Managing the IT Disconnect, for a Fee
Posted: 01.01.06 - By Eric Zeman

There’s no question that the number of mobile workers worldwide continues to swell. IDC expects the ranks of mobile workers to increase to 162 million in 2006. One thing all of those mobile workers need to remain productive is access to corporate e-mail, data stores and the Internet. How that access is obtained comes in many different forms, including Wi-Fi hotspots that are free and those that can only be accessed for a set fee, hotel Internet access fees, home office connectivity fees and WWAN data subscriptions. With all these different options, it’s almost guaranteed that your mobile workers will be able to connect and get their work done. But at what cost? Interestingly, many companies are completely in the dark when it comes to understanding the impact remote access has on their bottom line.

In a recent report put together by CFO Research Services and Fiberlink, findings suggest that remote access costs are not being managed consistently. In fact, most CFOs are unaware of how much they are really spending to keep their workers online. “The number one reason,” suggests Eric Paulek, managing VP at Gartner, “is that no one has come up with a remote access strategy. Finance has never been involved.” Part of the problem is that “most companies have systems where everything is segmented, my budget versus your budget,” Paulek notes.

Report author Celina Rogers says, “We learned about this mostly through interviews with senior execs. It seems pretty clear that there is no set reporting scheme for mobile access expenses. Workers are reporting them in a variety of ways. One form is expense reports and another is hardware purchases that are submitted for reimbursement. There is a lack of rigorous scrutinizing of expenses.”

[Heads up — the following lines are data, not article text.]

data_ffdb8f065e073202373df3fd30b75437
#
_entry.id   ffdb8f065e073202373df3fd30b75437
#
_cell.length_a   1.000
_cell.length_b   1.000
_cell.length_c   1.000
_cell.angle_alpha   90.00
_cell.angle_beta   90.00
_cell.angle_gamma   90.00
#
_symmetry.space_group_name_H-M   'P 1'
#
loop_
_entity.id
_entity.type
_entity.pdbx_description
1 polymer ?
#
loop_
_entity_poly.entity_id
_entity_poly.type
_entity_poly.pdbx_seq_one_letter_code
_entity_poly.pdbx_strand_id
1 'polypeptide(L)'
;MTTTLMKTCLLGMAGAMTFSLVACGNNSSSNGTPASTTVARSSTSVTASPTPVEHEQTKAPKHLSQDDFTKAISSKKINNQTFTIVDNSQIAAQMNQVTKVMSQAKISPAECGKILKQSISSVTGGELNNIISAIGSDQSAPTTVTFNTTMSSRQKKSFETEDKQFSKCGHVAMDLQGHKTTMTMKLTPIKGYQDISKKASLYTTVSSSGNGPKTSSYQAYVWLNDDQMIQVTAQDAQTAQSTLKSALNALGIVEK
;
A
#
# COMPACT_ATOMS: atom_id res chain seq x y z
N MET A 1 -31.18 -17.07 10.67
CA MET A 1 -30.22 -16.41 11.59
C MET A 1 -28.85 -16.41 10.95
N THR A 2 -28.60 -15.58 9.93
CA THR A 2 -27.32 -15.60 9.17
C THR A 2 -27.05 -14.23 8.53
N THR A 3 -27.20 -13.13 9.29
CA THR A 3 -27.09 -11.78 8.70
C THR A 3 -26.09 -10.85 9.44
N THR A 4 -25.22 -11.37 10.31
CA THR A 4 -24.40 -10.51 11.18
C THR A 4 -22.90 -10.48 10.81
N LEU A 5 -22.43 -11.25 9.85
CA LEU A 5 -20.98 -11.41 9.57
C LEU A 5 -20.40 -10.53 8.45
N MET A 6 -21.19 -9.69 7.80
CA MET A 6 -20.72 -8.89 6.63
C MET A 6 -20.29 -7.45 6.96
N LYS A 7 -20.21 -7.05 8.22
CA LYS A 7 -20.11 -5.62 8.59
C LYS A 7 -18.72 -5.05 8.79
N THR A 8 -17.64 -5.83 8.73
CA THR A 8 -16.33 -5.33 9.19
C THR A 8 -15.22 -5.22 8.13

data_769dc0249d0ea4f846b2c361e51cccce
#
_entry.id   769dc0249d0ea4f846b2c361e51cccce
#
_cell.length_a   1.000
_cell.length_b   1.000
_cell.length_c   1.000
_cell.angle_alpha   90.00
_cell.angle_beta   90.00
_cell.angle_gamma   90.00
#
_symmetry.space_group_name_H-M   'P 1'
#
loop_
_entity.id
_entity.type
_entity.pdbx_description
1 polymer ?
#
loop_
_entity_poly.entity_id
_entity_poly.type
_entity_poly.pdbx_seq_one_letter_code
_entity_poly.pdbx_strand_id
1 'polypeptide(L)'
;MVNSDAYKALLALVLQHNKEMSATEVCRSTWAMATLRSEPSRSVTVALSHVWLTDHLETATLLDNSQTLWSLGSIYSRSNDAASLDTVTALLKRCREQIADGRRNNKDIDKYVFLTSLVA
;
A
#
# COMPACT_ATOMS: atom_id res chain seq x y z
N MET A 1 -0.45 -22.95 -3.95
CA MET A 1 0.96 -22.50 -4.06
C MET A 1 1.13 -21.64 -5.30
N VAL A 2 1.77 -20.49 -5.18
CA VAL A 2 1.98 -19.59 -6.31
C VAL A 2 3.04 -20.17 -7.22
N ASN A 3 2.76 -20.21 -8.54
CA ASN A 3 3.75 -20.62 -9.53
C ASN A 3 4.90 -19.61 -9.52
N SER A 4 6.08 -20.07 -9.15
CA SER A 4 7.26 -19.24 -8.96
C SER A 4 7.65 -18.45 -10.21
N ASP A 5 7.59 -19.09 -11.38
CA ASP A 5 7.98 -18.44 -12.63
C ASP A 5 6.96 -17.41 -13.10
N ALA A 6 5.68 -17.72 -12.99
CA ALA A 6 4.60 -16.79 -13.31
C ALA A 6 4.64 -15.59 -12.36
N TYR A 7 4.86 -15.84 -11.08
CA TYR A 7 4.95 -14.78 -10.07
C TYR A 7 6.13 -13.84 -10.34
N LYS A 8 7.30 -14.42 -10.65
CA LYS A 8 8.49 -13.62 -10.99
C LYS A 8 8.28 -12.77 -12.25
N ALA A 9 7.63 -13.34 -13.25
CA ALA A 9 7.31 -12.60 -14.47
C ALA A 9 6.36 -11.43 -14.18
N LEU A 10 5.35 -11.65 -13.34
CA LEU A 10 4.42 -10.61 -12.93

Rogers continues, “In many companies that have mobile workers, people incurring the remote access costs are generally professionals who are used to being able to work whenever and wherever they want. Their attitude is, ‘As long as I can get my work done and do what I need to do, the cost is justified.’ They are pretty much entirely justified and C-levels tend to agree.”

As more and more workers become mobile, enterprises have to develop clear strategies for managing these expenses. Gartner’s Paulek notes, “Developing a strategy to manage these costs has to start with the IT department, because they have a direct line of sight into how everything works and are first in line to do something about it.” But that is just the beginning.

“The most important thing is for collaboration to occur,” says Rogers. “Wherever the reporting comes from is not as important as finance being able to access and understand it. What’s really important is that companies tailor this to their business needs. They have to balance out productivity with control over what they spend. What we found is that IT is the default reservoir for this info, and finance relies on IT and access to vendor reports to get the info about mobile access. They have to set policies while still permitting employees the flexibility to connect as they need. It’s up to management to think through policies that make sense for their business. The most important thing for individuals is to respect company policy.”


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